It’s a sunny Tuesday afternoon in early June and the Chargers have just wrapped up their seventh practice of organized team activities (OTAs). Although Tuesday’s practice is voluntary it feels like more than that, especially for a team that has had a busy offseason like the Bolts.
You can feel the energy and hear the communication as veteran players like Joey Bosa, Derwin James and Khalil Mack sub on and off the field. Amongst the proven NFL players are promising young stars like OLB Chris Rumph II who is as eager as anyone to take the field with the Bolts’ new-look defense.
Heading into his second year as a pro, Rumph has set big goals for himself and is using every tool available to accomplish them.
As rookies get drafted to their respective teams, there is a lot of information to process at once. Many players are balancing getting used to a new city and meeting a plethora of new faces all while focusing on performing well on the practice field, weight room, and in the meeting rooms.
This was the reality Rumph faced last season.
“Last year, you have so much stuff to deal with and as soon as you get drafted, I mean you’re thrown into the fire,” Rumph said.
In 2021, Rumph appeared in 16 games, registered 19 tackles, and got his first career sack in a win over the Cincinnati Bengals.
Now as he heads into year two and his first full offseason as a Charger, Rumph explained what his sophomore offseason has allowed him to do and how resources like his father, Minnesota Vikings defensive line coach Chris Rumph, are invaluable .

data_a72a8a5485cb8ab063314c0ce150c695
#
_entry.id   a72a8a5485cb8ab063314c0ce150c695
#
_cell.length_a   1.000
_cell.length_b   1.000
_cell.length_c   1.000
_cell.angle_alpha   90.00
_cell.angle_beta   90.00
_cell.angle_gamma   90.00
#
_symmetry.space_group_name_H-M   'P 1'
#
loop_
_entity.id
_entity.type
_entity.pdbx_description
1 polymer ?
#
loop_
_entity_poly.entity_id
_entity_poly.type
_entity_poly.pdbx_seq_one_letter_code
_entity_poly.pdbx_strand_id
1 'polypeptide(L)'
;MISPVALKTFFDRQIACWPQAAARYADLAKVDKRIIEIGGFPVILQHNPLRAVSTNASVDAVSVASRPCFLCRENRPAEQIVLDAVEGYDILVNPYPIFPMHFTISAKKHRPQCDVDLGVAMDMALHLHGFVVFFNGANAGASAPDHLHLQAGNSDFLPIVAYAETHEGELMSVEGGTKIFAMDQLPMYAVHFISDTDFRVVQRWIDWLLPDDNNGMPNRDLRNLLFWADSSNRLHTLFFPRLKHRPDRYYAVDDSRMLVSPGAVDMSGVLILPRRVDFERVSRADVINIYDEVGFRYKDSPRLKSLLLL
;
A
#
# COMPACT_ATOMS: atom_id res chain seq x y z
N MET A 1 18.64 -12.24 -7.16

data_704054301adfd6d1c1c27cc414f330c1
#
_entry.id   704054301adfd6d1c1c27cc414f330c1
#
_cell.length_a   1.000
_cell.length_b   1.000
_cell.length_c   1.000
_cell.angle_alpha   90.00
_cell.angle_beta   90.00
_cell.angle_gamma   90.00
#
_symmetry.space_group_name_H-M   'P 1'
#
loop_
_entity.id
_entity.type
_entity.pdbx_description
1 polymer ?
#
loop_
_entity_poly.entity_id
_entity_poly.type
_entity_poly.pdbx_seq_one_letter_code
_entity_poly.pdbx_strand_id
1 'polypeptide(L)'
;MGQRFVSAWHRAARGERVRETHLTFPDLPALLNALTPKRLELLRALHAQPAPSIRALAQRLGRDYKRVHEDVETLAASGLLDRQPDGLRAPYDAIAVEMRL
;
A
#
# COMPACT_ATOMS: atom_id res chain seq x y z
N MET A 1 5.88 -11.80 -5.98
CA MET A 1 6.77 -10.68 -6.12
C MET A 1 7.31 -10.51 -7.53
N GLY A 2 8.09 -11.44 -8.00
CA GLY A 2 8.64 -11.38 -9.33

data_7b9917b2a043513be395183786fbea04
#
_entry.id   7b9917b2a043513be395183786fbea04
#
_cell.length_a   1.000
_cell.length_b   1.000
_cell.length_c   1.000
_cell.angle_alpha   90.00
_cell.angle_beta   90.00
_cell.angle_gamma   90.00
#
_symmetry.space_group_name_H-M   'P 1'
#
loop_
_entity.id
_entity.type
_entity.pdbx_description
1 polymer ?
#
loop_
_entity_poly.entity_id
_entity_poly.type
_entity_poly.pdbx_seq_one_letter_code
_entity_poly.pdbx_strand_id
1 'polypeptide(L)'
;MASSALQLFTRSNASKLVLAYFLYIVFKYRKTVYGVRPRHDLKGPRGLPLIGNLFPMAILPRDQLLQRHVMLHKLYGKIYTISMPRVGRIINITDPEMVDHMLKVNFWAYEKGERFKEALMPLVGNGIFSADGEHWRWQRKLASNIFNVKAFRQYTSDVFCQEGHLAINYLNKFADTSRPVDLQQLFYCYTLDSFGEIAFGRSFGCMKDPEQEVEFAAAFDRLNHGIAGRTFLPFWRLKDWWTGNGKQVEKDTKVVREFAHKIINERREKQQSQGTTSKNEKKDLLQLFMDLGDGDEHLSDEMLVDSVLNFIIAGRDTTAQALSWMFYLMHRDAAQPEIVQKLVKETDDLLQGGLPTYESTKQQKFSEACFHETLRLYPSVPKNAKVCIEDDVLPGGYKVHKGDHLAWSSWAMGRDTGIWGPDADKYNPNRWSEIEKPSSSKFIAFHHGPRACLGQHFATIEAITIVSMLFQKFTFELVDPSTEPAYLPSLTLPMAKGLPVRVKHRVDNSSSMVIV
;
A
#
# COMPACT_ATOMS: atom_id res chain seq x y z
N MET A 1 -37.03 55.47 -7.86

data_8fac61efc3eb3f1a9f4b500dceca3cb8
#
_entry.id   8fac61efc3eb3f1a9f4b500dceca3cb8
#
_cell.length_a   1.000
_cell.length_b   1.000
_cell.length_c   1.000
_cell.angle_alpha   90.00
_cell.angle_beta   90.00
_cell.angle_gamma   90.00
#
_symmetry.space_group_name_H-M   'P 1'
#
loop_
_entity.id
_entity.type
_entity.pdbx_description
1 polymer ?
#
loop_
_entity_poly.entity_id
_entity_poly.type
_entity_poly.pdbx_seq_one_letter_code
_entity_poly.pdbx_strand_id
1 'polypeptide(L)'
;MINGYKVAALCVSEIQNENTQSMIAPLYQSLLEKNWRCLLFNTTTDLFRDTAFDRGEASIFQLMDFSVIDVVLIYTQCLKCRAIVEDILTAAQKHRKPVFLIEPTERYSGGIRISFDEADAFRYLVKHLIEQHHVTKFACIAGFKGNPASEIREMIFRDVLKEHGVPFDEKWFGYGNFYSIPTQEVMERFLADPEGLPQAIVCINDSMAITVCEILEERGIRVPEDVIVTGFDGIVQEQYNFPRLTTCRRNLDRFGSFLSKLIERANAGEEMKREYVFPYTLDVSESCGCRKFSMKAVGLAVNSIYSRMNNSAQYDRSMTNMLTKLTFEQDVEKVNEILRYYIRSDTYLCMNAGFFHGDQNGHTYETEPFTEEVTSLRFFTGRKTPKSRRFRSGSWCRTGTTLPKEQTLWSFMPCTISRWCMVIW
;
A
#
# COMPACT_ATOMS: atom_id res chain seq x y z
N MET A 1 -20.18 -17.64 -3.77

“I’m just focusing on what my job is, football,” he said. “So, that was very important to me. Also being able to talk to my pops, try and pick his mind [and] everybody’s mind. This is the time where you figure out what you’re going to do heading into next year, what things you did good last year and what things you can carry into the next year.”
As the pressure and time commitment of an 18-week NFL season fades and the Bolts transition into the offseason, players like Rumph are given more opportunities to give back to the Los Angeles community and the Chargers fan base.
Since getting drafted by the Bolts in 2021, Rumph has made an effort to give back to those in need and has put thousands of smiles on football fans and Chargers fans alike. He’s taken full advantage of that time as he’s participated in numerous events like a beach cleanup, helped co-host the Chargers first-ever Draft Fest at SoFi Stadium, and played in the Chargers’ third annual golf tournament that benefitted the Chargers Impact Fund. For him, a chance to make someone’s day is part of his inspiration for giving back.
“Just knowing the position I’m in [and] my parents raised me well.” Rumph said. “We are a God-fearing house. I’m a believer in Jesus. Any chance I get to give back and knowing I’m blessed, if I can show up and make a kid smile for five minutes, I mean that makes my day, I know it will make theirs. Just having a heart, being a great human being and following Christ.”